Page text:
Lynn Durr is a peak off the Castle Creek Road out of Aspen. Once they plow the last mile or two of road, as they do every spring around this time, you can backcountry ski a quality 3,000 vertical feet from your tailgate. Our friend Bob Perlmutter got it more than once over the past week, so I figured we’d better get up there and see what was going on. Besides, nice place for son Louie’s first post-high-school backcountry skiing. The trailhead is your typical 10,000 foot elevation zone and melting out fast, but the skiing is still of good quality and the line aesthetic. It’s east facing, so be there early or you’ll have sun glopped snow to deal with.
|Near the summit, Pearl Pass Oberland vaults to the south. That’s east and west Pearl Mountain on center horizon, with Greg Mace peak in left midground. All that is easily accessible for a day trip of backcountry skiing from your parking spot. Click image to enlarge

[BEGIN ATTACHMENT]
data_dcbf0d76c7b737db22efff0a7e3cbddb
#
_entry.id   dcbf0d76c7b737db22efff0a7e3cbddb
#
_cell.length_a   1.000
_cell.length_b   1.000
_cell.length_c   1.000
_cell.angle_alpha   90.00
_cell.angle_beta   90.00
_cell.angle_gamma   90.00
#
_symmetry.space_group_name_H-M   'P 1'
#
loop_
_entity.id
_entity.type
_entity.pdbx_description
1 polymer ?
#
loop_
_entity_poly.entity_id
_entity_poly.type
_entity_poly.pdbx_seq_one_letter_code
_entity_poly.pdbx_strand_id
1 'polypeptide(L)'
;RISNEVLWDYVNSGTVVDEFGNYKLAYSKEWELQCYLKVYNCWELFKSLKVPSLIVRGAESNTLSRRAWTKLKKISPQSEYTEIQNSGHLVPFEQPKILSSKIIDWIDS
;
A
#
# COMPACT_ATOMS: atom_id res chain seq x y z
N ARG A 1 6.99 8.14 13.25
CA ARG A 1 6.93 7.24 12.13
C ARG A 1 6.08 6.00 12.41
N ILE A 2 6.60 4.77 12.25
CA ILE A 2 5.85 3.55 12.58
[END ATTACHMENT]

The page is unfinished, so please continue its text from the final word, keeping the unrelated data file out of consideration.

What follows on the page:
|Lynn Durr is named after a woman who was killed in an avalanche here on March 8, 1991. Durr was a somewhat of a loner who lived in a house a few miles downvalley from the peak, and nearly every winter day would ski tour up the valley road passing through the avalanche runouts. One day she was on her usual tour, a massive slide came down, and that was her end. The story is sad and teaches a lesson, because the extreme hair trigger avy conditions that day were well known, and anyone who had their ear to the ground would have thought twice about going under those paths at that particular time.
|Tools for the day. We usually only carry one form of crampons or the other, but with the amount of snow this year conditions vary quite a bit by elevation and exposure, so I’ve been bringing both ski and foot spikes. Those are CAMP aluminum foot cramps and the ski spikes are B&D.
|The graduate. Congratulations!
WildSnow.com publisher emeritus and founder Lou (Louis Dawson) has a 50+ years career in climbing, backcountry skiing and ski mountaineering. He was the first person in history to ski down all 54 Colorado 14,000-foot peaks, has authored numerous books about about backcountry skiing, and has skied from the summit of Denali in Alaska, North America’s highest mountain.